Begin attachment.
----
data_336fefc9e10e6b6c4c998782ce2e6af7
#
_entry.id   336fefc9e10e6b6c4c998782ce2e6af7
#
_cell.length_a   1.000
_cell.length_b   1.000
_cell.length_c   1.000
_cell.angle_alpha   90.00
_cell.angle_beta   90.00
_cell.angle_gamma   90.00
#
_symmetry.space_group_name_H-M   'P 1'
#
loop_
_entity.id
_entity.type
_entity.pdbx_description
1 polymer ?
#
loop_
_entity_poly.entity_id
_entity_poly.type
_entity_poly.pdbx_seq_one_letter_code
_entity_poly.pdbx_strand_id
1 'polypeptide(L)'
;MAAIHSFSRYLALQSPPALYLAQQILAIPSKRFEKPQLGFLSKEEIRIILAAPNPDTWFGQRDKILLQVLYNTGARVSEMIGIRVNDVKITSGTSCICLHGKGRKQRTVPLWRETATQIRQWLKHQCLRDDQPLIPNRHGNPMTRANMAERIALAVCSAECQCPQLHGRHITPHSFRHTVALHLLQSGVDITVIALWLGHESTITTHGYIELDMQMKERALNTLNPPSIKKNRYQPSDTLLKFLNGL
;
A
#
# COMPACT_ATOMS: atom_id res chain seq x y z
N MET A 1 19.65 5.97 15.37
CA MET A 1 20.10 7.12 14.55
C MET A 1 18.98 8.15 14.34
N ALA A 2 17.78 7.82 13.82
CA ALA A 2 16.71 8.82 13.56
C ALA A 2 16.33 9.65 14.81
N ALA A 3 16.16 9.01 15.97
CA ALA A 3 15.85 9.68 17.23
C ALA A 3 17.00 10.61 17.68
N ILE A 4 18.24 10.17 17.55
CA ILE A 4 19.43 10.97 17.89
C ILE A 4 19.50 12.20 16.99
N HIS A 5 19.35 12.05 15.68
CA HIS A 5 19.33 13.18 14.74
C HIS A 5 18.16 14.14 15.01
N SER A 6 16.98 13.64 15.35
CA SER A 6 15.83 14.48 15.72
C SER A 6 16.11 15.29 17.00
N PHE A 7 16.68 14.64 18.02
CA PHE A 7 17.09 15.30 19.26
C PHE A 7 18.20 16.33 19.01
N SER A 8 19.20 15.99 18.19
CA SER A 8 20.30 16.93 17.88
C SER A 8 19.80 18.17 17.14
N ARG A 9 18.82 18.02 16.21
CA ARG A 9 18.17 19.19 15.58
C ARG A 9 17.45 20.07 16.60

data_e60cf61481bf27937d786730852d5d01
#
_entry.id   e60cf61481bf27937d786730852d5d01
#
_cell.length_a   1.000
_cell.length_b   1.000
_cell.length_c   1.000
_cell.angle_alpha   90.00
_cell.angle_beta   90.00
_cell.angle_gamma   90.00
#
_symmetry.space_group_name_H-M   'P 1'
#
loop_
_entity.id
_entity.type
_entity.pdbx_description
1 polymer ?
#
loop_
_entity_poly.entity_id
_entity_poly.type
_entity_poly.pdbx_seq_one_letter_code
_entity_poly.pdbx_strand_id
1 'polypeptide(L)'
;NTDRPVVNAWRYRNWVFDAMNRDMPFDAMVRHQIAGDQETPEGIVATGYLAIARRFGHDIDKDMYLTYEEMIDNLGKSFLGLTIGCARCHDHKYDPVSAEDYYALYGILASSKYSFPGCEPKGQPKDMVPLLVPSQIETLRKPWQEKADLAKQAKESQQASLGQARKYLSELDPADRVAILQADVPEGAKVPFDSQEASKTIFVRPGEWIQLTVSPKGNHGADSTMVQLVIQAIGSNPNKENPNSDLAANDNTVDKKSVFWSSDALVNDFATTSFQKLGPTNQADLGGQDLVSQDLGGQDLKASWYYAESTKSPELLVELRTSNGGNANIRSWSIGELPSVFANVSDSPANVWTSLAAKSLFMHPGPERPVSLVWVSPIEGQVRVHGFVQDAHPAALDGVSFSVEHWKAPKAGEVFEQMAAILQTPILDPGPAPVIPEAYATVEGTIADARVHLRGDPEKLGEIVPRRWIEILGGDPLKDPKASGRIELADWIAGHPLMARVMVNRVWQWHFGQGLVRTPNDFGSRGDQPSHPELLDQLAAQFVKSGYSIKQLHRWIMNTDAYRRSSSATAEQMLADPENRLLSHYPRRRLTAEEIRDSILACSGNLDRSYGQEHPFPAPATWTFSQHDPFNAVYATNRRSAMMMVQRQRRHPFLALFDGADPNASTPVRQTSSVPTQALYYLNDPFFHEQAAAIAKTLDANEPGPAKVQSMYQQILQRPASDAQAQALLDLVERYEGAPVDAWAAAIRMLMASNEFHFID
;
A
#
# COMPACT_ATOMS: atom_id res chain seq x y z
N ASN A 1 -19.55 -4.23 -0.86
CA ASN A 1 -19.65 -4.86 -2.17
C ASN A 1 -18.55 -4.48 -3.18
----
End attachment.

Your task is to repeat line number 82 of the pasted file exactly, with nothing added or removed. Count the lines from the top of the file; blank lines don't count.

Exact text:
1 'polypeptide(L)'